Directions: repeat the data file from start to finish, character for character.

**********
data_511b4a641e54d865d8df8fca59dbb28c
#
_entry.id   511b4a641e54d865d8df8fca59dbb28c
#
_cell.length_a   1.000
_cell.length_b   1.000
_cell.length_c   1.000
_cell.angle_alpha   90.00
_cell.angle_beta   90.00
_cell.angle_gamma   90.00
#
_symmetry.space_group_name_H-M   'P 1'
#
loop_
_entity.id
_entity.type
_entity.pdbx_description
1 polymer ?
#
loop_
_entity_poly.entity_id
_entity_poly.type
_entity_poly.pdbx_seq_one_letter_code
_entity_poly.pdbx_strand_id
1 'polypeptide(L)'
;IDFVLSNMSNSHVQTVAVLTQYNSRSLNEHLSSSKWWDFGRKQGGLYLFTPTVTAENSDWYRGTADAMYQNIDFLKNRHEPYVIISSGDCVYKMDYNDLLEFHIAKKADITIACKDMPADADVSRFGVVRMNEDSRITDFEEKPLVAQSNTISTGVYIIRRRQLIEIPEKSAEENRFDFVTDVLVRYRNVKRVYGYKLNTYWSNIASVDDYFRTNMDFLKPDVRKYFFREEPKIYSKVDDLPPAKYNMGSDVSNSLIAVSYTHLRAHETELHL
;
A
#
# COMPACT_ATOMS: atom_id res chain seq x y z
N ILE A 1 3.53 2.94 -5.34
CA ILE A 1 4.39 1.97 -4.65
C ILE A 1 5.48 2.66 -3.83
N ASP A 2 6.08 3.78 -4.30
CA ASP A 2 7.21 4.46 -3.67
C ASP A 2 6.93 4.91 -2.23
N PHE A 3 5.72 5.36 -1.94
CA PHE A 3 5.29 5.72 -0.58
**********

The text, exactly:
data_511b4a641e54d865d8df8fca59dbb28c
#
_entry.id   511b4a641e54d865d8df8fca59dbb28c
#
_cell.length_a   1.000
_cell.length_b   1.000
_cell.length_c   1.000
_cell.angle_alpha   90.00
_cell.angle_beta   90.00
_cell.angle_gamma   90.00
#
_symmetry.space_group_name_H-M   'P 1'
#
loop_
_entity.id
_entity.type
_entity.pdbx_description
1 polymer ?
#
loop_
_entity_poly.entity_id
_entity_poly.type
_entity_poly.pdbx_seq_one_letter_code
_entity_poly.pdbx_strand_id
1 'polypeptide(L)'
;IDFVLSNMSNSHVQTVAVLTQYNSRSLNEHLSSSKWWDFGRKQGGLYLFTPTVTAENSDWYRGTADAMYQNIDFLKNRHEPYVIISSGDCVYKMDYNDLLEFHIAKKADITIACKDMPADADVSRFGVVRMNEDSRITDFEEKPLVAQSNTISTGVYIIRRRQLIEIPEKSAEENRFDFVTDVLVRYRNVKRVYGYKLNTYWSNIASVDDYFRTNMDFLKPDVRKYFFREEPKIYSKVDDLPPAKYNMGSDVSNSLIAVSYTHLRAHETELHL
;
A
#
# COMPACT_ATOMS: atom_id res chain seq x y z
N ILE A 1 3.53 2.94 -5.34
CA ILE A 1 4.39 1.97 -4.65
C ILE A 1 5.48 2.66 -3.83
N ASP A 2 6.08 3.78 -4.30
CA ASP A 2 7.21 4.46 -3.67
C ASP A 2 6.93 4.91 -2.23
N PHE A 3 5.72 5.36 -1.94
CA PHE A 3 5.29 5.72 -0.58